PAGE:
Harwood shows respect towards her mother in the metaphor ‘It is not for my children I walk… It is for you’ emphasising the centuries of women through time. The literary, critic Patricia Makeham believes this poem reflects on ‘understanding of herself through descendants whilst acquiring skills of life’ through ‘wild daughters becoming woman’ and the noun ‘wisdom’, this I comply with.Harwood appreciates her mother’s qualities of life in recognising an unbroken chain of woman’ as a symbol of family, this relationship of daughter to mother is still strongly bonded in today’s society and so is a strong reason as to why it is still read today.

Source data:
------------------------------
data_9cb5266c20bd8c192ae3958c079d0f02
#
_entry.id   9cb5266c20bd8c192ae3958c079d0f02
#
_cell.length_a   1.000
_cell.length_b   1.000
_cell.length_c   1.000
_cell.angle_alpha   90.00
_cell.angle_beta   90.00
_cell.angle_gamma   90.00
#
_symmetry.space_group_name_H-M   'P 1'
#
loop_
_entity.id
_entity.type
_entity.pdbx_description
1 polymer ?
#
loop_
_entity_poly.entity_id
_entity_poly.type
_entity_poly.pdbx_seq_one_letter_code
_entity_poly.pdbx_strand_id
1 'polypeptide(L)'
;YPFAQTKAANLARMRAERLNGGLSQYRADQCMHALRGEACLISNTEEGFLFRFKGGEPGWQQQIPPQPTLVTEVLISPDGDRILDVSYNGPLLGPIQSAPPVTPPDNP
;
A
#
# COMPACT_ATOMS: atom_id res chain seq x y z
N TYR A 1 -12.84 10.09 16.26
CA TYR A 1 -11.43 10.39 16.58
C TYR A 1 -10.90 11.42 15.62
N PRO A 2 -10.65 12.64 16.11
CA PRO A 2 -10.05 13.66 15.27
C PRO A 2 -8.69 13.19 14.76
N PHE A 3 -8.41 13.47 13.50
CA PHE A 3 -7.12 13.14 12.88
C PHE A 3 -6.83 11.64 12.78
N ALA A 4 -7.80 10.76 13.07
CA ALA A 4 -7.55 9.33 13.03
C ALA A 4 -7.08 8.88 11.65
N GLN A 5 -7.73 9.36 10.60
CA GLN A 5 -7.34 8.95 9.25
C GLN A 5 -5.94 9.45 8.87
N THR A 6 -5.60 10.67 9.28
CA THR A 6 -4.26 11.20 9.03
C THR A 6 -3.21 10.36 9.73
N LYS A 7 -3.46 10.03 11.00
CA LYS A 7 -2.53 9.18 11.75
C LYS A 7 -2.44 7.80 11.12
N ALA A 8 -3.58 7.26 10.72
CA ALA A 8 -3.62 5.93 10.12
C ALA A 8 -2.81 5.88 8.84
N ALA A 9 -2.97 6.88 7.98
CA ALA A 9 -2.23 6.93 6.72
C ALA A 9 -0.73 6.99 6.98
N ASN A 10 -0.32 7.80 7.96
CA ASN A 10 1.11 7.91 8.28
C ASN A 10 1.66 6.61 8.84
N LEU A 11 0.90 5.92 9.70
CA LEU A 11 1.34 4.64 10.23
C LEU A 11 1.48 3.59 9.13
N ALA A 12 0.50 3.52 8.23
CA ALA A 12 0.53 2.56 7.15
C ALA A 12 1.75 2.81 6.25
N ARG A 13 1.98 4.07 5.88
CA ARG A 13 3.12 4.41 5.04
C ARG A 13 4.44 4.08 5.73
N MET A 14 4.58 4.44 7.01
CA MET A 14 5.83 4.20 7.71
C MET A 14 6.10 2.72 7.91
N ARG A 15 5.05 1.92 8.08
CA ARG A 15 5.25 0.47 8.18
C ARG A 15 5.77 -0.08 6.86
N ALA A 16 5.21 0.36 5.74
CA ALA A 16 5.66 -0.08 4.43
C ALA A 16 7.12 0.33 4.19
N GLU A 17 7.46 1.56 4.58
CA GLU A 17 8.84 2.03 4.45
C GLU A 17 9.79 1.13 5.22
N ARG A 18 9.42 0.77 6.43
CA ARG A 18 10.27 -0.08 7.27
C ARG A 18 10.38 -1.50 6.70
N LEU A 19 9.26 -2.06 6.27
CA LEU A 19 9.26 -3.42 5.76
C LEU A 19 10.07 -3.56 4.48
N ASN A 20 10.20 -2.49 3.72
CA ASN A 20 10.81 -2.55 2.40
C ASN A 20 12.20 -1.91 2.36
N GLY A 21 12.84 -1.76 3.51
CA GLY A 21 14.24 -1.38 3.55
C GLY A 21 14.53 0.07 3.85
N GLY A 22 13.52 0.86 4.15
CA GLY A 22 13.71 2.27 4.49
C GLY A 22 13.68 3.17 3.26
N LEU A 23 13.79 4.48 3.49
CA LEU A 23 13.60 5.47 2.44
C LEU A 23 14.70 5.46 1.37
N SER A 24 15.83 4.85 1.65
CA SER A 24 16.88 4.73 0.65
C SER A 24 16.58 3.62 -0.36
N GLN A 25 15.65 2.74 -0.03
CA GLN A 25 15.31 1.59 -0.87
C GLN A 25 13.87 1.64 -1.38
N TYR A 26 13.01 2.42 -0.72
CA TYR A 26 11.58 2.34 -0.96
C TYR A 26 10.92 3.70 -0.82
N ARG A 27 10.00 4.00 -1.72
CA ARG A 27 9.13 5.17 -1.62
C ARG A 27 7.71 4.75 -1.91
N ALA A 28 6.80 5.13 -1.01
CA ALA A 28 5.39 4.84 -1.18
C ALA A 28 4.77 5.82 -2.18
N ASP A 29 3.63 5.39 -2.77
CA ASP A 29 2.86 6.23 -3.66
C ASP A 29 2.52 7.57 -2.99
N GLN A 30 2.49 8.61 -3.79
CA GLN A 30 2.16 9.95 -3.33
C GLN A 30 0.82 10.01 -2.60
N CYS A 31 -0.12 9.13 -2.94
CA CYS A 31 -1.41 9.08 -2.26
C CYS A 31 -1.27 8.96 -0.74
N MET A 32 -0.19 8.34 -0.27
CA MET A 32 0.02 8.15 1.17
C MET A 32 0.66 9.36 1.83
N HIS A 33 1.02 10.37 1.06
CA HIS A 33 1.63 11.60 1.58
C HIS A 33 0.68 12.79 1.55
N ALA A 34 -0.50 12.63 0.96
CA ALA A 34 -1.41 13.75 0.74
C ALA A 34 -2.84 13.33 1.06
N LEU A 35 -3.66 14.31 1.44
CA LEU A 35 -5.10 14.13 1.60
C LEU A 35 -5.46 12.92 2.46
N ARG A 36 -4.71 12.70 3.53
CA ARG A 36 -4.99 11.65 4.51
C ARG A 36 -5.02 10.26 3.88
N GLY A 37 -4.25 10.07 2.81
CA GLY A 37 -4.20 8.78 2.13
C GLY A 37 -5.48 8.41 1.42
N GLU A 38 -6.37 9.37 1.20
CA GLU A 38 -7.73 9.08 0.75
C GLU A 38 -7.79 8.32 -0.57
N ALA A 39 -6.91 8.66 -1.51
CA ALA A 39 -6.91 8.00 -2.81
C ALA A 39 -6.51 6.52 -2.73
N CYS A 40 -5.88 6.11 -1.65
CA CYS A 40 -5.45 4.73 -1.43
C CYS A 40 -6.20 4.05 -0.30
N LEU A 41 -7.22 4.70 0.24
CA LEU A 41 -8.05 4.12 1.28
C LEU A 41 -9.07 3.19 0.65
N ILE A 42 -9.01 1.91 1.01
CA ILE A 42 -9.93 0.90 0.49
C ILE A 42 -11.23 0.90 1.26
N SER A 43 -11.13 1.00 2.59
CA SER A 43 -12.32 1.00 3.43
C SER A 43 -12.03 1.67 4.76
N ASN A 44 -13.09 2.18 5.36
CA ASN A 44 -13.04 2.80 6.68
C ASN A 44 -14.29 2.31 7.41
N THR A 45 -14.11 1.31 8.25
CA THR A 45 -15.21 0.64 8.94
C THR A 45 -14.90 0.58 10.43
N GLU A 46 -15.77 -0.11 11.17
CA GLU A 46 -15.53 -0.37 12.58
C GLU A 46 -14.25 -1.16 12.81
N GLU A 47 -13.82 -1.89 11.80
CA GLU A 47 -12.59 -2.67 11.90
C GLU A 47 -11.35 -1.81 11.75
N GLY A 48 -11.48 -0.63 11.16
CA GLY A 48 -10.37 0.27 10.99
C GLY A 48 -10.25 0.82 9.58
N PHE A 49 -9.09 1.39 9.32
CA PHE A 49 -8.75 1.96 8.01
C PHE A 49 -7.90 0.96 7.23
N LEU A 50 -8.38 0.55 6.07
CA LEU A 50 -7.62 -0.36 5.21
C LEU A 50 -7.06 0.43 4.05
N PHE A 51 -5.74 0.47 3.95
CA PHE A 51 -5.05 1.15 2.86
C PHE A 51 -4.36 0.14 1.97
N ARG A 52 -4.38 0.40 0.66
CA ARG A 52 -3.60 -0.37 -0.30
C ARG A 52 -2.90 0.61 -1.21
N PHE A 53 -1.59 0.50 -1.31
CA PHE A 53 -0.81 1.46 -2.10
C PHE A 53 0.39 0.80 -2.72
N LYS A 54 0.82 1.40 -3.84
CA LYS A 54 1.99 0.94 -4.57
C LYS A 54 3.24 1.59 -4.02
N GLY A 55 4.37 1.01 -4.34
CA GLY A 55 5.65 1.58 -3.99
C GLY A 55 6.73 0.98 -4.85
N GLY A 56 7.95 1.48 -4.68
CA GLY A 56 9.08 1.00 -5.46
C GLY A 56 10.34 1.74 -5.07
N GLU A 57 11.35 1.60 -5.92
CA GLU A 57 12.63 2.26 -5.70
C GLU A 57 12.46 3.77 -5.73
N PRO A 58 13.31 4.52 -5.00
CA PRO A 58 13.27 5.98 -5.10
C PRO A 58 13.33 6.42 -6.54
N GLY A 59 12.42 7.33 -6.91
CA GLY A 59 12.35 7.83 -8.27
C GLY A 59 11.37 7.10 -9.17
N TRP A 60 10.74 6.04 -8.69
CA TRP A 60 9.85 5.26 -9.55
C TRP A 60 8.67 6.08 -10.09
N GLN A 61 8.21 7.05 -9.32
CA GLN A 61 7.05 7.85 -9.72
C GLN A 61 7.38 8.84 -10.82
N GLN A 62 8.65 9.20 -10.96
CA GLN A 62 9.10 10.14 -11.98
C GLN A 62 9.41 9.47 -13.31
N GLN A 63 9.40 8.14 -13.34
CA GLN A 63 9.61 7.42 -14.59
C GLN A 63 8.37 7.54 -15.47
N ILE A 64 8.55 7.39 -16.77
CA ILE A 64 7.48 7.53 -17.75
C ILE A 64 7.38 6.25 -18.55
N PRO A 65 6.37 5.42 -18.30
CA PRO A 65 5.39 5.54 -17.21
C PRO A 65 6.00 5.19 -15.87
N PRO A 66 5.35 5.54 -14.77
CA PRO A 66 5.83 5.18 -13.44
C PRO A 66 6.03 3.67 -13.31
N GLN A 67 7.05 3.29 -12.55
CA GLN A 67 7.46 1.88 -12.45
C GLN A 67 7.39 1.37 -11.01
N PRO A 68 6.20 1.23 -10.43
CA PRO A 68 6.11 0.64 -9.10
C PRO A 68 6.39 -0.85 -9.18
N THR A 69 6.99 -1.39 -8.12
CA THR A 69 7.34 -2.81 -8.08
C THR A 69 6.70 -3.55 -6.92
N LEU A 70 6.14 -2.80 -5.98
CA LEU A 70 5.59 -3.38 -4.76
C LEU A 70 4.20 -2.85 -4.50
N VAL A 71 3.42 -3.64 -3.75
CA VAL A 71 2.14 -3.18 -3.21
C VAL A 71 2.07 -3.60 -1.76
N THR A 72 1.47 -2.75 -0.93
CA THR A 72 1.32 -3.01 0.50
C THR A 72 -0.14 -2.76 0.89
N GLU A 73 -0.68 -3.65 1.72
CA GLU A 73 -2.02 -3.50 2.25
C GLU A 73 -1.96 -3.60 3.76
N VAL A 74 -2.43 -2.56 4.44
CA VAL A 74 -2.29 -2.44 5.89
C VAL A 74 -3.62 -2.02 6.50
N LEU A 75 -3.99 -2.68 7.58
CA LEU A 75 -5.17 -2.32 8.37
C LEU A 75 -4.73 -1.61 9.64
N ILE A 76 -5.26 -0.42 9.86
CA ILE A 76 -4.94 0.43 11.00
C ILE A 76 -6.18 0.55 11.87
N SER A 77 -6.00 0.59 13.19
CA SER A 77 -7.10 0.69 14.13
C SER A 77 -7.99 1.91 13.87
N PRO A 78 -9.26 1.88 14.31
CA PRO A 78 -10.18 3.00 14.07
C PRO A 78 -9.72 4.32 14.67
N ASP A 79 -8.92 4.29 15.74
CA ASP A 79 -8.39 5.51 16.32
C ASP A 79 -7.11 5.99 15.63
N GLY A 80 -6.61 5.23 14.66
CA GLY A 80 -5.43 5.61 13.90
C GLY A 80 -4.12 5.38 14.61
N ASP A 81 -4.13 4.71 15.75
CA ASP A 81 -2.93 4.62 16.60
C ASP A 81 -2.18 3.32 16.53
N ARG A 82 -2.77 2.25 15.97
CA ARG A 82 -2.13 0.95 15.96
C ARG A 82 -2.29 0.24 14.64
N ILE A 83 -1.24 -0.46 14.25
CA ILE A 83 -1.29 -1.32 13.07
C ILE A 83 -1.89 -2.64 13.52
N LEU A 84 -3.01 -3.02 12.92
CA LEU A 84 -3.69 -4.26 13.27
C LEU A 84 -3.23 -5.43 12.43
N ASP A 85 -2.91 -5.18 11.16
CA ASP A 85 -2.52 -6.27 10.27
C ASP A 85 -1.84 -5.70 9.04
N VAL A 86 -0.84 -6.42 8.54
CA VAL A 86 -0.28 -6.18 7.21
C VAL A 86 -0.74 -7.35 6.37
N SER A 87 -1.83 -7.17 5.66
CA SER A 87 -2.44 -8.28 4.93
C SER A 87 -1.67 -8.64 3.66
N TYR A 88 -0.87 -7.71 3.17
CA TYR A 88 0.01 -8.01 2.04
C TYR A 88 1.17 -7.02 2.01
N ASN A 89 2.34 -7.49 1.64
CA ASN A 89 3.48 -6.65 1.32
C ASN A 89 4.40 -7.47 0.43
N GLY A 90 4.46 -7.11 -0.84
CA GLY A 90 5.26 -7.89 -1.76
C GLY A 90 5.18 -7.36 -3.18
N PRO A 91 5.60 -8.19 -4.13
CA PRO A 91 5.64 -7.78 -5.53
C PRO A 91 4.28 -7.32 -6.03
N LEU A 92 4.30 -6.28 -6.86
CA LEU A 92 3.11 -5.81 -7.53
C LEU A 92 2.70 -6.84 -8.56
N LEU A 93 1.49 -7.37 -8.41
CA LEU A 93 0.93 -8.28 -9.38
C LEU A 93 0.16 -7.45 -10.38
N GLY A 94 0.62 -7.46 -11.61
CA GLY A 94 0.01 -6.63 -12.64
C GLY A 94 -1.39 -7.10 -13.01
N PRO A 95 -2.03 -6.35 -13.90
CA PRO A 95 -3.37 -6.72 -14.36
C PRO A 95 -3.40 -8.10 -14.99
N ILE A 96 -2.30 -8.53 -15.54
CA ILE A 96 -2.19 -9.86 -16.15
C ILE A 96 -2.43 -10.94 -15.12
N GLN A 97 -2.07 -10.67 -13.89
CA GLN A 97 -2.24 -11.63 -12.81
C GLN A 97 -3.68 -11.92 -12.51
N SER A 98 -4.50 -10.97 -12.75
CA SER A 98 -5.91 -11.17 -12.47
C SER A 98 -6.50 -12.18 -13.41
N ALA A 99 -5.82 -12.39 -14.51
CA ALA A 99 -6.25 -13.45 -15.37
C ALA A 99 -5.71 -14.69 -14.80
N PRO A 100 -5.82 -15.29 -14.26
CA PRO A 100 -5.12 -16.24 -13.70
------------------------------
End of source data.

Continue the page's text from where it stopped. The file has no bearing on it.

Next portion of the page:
Likewise ‘The Violets’ present a reminiscence of Harwood’s childhood, similar ‘ To Mother who Gave me Life’, using the violets colours white and blue, to symbolise innocence and family love. The use of the Romanticism once again is evident in the alliteration, ‘frail melancholy flowers’ which symbolises how precious her memories towards her family are.However I feel a Psychoanalytical view is more dominant, because of her memories, we definitely can interpret Harwood’s mother, in the use of a personal pronoun “I ran to find my mother” emphasises Harwood’s reliance upon her mother in reference to her journey (life). Her childhood is idealistic with warm domestic images using the simile ‘like ice-cream’ to refer this memory as a happy one ‘half asleep… carried me down the stairs’ the care and affection shown by her mother, and how the purity and hope of the past is always recovered by imagination.I agree with critic William Sumen, as he says ‘Harwood uses nature (violets) to convey her past memories, of how fragile her childhood was’, this makes Harwood’s work worthy of study as majority of human society treasure their childhood memories.